Video applications can be very sensitive to aspects of network performance. After the video has been packetized for IP transport, the network’s contribution to the video stream’s performance is generally limited to delay, jitter, and loss.
Delays arise from physical limits (speed of light) as well as queuing mechanisms in routers and gateways that the packets traverse along the way. When delay increases above 400 milliseconds (camera to display), people become aware of it and the delay starts to impede interactive communications.
Jitter is the variability of delay. Buffers can be used to smooth out variations in delay. However, too much buffering adds delay and prevents effective interactive video.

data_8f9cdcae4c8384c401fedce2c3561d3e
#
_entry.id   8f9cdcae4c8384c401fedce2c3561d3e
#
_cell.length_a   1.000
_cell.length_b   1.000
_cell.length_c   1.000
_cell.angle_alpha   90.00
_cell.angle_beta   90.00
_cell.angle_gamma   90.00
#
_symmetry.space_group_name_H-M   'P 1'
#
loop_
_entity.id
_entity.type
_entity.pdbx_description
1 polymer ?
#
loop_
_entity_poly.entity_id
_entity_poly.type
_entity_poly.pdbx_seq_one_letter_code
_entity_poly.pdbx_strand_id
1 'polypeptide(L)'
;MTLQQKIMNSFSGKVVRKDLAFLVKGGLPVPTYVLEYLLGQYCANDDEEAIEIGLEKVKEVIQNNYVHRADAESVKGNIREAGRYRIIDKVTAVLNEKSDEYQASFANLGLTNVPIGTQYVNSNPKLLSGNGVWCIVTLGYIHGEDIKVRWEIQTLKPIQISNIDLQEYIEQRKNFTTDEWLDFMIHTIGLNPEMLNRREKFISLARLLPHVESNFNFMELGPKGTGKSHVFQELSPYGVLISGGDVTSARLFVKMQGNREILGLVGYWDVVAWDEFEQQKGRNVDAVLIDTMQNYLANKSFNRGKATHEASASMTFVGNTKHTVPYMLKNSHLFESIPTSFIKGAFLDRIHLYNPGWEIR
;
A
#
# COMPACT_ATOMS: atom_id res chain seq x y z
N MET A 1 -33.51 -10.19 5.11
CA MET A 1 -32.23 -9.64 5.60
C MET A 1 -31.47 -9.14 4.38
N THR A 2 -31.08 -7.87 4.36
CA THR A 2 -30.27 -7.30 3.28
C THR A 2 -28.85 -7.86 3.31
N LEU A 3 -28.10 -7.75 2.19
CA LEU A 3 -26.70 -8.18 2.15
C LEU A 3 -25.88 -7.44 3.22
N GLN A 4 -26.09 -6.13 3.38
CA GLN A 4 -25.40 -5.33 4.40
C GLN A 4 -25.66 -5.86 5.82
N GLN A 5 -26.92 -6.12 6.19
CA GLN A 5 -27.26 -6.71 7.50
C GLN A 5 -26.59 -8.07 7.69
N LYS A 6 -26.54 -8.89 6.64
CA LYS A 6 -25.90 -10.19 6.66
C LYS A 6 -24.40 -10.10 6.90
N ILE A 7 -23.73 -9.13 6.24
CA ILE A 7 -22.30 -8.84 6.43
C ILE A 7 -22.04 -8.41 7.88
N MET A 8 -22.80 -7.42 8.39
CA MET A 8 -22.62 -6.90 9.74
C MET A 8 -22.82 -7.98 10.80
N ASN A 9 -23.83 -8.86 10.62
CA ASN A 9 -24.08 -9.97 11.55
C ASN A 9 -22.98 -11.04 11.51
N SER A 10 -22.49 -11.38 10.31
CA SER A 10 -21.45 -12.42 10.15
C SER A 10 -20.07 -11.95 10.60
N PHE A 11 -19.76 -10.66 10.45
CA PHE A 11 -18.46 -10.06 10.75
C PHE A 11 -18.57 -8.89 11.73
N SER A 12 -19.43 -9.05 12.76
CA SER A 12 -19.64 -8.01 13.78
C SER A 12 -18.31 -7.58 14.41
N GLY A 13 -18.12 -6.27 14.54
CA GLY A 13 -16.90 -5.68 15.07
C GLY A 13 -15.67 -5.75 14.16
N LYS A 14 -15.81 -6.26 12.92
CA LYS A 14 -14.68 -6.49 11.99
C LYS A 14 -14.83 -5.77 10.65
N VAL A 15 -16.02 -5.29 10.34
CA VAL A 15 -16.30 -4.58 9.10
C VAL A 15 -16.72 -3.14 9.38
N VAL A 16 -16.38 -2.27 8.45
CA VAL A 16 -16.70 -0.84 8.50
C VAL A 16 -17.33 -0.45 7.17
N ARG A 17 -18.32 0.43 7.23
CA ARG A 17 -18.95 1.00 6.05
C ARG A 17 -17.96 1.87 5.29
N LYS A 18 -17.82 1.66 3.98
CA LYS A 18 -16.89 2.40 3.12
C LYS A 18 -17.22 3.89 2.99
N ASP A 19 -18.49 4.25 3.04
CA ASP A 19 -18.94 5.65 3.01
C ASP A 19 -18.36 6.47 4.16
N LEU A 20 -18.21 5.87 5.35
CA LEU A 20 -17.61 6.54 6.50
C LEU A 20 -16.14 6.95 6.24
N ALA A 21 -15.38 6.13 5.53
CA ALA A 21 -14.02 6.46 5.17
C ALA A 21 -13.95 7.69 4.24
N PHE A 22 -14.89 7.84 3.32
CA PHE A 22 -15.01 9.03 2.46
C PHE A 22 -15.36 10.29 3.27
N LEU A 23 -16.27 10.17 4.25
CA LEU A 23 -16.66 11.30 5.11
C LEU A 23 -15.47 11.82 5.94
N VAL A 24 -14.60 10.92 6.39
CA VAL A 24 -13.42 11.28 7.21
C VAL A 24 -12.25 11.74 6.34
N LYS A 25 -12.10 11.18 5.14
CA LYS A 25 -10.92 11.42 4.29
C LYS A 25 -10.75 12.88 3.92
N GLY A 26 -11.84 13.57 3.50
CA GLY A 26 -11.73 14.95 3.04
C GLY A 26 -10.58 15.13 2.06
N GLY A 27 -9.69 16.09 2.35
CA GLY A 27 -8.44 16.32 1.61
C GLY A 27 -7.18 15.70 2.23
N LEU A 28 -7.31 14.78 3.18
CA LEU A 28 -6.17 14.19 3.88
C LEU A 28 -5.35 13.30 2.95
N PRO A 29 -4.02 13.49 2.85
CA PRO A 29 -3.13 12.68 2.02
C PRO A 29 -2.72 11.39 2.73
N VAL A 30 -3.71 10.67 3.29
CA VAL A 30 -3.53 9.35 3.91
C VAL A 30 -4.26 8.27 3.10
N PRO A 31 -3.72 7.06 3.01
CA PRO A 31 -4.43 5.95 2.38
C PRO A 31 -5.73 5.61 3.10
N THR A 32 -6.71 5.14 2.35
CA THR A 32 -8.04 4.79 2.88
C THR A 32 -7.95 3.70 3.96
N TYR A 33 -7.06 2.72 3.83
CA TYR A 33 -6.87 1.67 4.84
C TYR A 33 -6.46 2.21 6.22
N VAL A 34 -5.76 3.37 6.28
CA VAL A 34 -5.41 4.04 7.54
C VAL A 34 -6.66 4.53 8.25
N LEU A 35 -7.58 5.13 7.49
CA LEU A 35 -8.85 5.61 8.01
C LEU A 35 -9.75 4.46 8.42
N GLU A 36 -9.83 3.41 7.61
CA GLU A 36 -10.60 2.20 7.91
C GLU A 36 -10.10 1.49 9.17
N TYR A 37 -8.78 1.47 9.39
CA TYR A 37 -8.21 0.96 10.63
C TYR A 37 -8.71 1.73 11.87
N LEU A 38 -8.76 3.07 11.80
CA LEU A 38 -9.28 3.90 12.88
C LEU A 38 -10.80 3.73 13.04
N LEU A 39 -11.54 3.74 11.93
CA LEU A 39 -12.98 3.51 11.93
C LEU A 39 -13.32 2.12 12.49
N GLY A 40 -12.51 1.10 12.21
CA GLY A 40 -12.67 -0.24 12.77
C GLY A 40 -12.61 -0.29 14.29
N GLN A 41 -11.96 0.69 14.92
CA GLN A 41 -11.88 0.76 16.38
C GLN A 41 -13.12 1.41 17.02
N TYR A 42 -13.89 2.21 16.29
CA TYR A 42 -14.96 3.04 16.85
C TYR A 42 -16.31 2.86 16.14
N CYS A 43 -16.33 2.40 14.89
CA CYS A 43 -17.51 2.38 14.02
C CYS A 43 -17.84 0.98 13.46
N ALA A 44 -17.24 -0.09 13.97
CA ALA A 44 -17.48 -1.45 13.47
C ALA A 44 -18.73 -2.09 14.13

Loss is particularly interesting for video applications in that loss (or when the packets don’t arrive in time) is highly visible. Due to the nature of video compression, a single packet loss can result in multi-second artifacts visible on the screen. Loss may be caused by poor links (last mile access link generally, or wireless links), a routing change within the network or many other unplanned outages.
Multiple network paths may also be available for a media stream to traverse to its destination. Some of these paths may be better suited for the video application than others. A performance-aware network can match the application performance requirements to the best available network path. Again, this process optimizes the quality of experience by minimizing jitter, loss, and delay.
Network management tools can help in making and analyzing the network for loss, latency and jitter. The baselining and subsequent comparisons of measurements against the baseline can help the network operator understand the performance of both the network and the delivered application video. Finally, understanding the deviance (fault isolation) from the baseline can help in reducing the time to fix issues.